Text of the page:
WordPress’ popularity in the blogosphere and even the World Wide Web today has made it a household name for users, bloggers and web developers across the world. Because of its position as a top web publishing platform, most of websites you visit today is powered by WordPress.
Every website powered by WordPress comes in many different shapes and sizes, designs and user experience. That is because WordPress offers thousands of free themes and the number of third party themes developed by people around the world is amazingly more than that.
There’s also developers who specialize in building customized WordPress themes. These are very unique, highly personalized and greatly branded themes that are built for a specific personal or business needs.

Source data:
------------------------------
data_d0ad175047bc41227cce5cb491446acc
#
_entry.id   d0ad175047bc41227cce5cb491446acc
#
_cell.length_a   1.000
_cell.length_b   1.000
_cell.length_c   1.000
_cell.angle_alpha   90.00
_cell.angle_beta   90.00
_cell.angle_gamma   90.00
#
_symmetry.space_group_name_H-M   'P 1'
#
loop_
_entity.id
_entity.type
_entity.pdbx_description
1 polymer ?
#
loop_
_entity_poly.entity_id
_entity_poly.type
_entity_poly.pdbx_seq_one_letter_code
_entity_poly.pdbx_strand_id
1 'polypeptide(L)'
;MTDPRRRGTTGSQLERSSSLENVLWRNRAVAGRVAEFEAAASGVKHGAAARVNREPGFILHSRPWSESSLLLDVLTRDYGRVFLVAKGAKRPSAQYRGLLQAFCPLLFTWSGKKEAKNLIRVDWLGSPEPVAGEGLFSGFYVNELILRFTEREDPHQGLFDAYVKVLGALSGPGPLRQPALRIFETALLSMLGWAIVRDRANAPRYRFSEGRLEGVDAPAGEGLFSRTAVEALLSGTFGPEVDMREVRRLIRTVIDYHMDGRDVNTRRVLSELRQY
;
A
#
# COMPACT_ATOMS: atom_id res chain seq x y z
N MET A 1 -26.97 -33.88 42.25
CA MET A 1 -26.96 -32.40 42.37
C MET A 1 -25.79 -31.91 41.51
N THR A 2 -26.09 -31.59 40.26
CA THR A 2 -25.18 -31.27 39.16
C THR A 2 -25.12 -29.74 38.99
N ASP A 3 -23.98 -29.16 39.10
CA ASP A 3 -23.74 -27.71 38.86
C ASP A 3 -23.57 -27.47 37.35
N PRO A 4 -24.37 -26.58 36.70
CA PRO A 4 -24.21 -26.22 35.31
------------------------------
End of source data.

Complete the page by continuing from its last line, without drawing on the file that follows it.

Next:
WordPress is the most popular blogging platform and content management system in the world today. WordPress powers over a quarter of websites in the world as of the year 2017. That number is growing every day and continues to rise in a more aggressive rate.
It is an easy choice for media managers for web development because of its high customizability, user-friendliness, simplicity and other advantages.
However, WordPress is not your ultimate and all-powerful solution despite its attractive and practical advantages. Many developers and users misunderstand these advantages and fall prey into the critical drawbacks that WordPress has.
Let’s list down the advantages and disadvantages of WordPress to better understand its capability in order to make a more learned decision.